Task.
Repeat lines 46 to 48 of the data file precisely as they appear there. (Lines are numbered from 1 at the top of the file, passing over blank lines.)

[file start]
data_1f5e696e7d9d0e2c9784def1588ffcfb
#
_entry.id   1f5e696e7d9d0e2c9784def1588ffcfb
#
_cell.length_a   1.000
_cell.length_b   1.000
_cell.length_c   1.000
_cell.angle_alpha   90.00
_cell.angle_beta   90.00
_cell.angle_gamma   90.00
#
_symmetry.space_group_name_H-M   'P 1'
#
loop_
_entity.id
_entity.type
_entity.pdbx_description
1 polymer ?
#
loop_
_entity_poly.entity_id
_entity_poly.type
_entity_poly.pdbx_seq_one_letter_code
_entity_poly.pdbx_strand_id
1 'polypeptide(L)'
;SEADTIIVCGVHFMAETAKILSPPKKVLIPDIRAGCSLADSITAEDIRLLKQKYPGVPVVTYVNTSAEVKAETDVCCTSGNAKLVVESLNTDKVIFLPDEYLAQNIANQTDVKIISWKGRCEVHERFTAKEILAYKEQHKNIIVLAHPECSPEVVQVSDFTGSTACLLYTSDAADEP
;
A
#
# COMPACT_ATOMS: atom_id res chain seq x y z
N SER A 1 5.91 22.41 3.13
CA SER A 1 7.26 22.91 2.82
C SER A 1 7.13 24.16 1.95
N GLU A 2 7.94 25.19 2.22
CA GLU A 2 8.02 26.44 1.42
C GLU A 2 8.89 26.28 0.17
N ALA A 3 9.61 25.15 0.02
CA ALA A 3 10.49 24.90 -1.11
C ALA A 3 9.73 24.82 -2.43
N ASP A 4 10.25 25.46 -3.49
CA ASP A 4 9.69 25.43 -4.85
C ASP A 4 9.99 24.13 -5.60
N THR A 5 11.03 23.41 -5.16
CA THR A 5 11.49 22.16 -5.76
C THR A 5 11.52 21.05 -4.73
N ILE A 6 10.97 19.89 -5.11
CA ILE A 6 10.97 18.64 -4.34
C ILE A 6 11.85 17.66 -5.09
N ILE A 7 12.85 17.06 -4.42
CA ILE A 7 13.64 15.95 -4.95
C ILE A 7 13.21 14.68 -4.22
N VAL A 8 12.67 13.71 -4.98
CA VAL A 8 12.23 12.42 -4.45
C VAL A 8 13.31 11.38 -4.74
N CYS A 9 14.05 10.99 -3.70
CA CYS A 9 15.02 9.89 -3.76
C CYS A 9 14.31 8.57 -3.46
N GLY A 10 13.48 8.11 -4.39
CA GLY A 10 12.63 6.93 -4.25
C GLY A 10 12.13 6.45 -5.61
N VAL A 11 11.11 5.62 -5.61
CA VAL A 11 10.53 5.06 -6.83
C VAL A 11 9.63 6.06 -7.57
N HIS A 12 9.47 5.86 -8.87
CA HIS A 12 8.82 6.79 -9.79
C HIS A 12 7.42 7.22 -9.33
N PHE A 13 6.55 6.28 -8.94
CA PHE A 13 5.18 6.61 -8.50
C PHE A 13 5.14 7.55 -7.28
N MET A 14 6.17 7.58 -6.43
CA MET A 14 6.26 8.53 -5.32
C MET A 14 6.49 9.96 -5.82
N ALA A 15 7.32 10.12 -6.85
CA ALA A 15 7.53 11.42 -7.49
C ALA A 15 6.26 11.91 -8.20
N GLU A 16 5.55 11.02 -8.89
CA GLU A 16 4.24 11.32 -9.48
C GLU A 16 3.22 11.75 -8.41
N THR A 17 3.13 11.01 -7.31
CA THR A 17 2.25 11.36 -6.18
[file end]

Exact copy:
N ILE A 6 10.97 19.89 -5.11
CA ILE A 6 10.97 18.64 -4.34
C ILE A 6 11.85 17.66 -5.09